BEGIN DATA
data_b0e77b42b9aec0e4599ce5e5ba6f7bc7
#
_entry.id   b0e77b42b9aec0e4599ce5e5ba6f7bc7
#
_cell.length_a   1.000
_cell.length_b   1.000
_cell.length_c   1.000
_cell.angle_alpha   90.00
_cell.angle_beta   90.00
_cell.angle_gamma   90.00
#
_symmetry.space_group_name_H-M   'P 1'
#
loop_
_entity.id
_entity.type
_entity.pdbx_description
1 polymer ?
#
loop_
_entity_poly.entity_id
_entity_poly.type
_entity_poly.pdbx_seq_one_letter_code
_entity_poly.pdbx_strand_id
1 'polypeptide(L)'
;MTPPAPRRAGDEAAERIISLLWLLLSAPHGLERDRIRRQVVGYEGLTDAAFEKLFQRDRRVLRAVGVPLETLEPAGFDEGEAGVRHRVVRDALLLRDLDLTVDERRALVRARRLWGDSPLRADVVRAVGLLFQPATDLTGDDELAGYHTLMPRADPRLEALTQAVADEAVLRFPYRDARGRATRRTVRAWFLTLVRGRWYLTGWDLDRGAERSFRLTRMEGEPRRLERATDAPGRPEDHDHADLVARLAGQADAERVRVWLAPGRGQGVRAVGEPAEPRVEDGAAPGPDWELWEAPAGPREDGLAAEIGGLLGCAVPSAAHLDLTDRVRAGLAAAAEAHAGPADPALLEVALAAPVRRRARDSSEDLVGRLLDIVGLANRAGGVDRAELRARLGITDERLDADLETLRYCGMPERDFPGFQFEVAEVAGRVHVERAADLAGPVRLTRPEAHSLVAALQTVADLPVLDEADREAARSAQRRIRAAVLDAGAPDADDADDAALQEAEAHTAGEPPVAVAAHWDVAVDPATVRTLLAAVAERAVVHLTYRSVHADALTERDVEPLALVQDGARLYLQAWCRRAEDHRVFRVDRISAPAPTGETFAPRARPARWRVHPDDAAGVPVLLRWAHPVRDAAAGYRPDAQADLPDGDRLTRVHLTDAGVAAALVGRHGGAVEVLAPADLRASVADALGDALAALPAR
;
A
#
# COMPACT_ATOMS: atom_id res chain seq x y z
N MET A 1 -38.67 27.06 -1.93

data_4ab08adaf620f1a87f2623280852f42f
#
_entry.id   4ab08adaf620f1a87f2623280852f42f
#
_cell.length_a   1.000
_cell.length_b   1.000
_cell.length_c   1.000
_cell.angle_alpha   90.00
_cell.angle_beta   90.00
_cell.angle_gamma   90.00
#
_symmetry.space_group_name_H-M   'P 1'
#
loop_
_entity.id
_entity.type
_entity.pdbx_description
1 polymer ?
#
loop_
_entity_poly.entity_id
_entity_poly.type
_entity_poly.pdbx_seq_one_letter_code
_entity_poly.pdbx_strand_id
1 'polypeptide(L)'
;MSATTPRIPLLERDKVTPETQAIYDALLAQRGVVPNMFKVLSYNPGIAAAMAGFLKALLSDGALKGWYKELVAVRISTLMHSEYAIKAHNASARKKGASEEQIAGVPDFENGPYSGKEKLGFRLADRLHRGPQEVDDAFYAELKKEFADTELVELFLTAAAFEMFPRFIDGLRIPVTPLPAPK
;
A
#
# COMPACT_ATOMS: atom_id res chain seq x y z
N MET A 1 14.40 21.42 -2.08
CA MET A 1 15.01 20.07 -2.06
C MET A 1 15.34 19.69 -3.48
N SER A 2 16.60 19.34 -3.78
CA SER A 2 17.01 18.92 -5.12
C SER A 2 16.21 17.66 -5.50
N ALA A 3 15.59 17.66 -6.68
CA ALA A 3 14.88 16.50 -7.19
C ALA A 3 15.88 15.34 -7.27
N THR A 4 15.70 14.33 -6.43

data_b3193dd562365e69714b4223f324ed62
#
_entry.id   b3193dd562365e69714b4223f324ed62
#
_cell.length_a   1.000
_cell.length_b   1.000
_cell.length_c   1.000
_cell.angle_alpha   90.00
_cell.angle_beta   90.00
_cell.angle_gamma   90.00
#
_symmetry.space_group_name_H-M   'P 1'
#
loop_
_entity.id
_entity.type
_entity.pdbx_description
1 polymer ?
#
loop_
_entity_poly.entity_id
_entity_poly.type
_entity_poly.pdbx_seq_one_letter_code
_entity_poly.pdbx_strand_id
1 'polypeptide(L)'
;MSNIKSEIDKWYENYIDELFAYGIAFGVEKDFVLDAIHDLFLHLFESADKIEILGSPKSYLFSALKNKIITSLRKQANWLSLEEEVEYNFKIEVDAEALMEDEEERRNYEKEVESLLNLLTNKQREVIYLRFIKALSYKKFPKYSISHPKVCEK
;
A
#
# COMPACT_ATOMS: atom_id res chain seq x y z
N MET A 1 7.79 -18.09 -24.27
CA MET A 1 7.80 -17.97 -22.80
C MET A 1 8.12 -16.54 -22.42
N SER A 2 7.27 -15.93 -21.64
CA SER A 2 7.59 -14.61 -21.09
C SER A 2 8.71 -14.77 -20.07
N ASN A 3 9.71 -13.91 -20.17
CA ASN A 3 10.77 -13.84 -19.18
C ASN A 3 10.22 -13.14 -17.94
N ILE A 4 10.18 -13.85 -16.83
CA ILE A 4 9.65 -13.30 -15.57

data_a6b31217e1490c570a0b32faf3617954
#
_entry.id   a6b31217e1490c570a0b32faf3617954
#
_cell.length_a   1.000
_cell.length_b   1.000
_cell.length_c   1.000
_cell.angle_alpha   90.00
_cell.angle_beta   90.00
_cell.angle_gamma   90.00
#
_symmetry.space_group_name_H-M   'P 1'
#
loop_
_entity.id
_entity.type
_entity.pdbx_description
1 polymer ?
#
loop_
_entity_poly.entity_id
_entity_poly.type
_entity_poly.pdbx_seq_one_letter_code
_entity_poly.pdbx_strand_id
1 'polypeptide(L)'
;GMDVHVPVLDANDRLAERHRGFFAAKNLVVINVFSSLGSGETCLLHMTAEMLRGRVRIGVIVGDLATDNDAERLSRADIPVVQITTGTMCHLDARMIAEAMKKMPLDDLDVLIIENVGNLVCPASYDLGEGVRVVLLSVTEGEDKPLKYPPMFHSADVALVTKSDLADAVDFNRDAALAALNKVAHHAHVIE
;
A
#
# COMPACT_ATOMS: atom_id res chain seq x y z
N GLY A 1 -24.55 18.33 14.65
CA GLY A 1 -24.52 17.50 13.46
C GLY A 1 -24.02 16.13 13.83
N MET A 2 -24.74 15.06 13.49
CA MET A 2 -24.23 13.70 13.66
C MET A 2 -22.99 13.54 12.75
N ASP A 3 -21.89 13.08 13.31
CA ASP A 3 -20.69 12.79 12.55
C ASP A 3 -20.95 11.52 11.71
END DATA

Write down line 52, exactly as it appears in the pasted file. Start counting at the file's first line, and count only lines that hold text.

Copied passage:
_entity_poly.entity_id